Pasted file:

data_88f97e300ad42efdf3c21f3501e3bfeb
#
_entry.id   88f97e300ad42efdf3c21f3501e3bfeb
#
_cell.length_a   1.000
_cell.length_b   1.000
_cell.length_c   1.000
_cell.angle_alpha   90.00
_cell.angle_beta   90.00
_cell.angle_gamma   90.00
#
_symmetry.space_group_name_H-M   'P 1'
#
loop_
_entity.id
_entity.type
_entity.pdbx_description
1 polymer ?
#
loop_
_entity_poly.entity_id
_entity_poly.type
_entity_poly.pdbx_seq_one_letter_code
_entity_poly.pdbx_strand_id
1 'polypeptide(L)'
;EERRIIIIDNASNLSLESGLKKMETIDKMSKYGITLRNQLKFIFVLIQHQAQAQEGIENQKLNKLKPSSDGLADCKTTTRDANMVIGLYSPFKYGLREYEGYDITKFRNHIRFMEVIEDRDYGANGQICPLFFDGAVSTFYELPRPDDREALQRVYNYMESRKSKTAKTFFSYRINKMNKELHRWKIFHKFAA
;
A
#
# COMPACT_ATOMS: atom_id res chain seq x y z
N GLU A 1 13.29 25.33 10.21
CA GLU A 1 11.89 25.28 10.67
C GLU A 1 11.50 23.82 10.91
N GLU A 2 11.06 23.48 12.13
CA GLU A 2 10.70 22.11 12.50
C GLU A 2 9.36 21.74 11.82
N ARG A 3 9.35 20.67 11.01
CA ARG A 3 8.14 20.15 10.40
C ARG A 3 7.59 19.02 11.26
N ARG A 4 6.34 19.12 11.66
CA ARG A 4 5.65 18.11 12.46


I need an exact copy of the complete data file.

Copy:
data_88f97e300ad42efdf3c21f3501e3bfeb
#
_entry.id   88f97e300ad42efdf3c21f3501e3bfeb
#
_cell.length_a   1.000
_cell.length_b   1.000
_cell.length_c   1.000
_cell.angle_alpha   90.00
_cell.angle_beta   90.00
_cell.angle_gamma   90.00
#
_symmetry.space_group_name_H-M   'P 1'
#
loop_
_entity.id
_entity.type
_entity.pdbx_description
1 polymer ?
#
loop_
_entity_poly.entity_id
_entity_poly.type
_entity_poly.pdbx_seq_one_letter_code
_entity_poly.pdbx_strand_id
1 'polypeptide(L)'
;EERRIIIIDNASNLSLESGLKKMETIDKMSKYGITLRNQLKFIFVLIQHQAQAQEGIENQKLNKLKPSSDGLADCKTTTRDANMVIGLYSPFKYGLREYEGYDITKFRNHIRFMEVIEDRDYGANGQICPLFFDGAVSTFYELPRPDDREALQRVYNYMESRKSKTAKTFFSYRINKMNKELHRWKIFHKFAA
;
A
#
# COMPACT_ATOMS: atom_id res chain seq x y z
N GLU A 1 13.29 25.33 10.21
CA GLU A 1 11.89 25.28 10.67
C GLU A 1 11.50 23.82 10.91
N GLU A 2 11.06 23.48 12.13
CA GLU A 2 10.70 22.11 12.50
C GLU A 2 9.36 21.74 11.82
N ARG A 3 9.35 20.67 11.01
CA ARG A 3 8.14 20.15 10.40
C ARG A 3 7.59 19.02 11.26
N ARG A 4 6.34 19.12 11.66
CA ARG A 4 5.65 18.11 12.46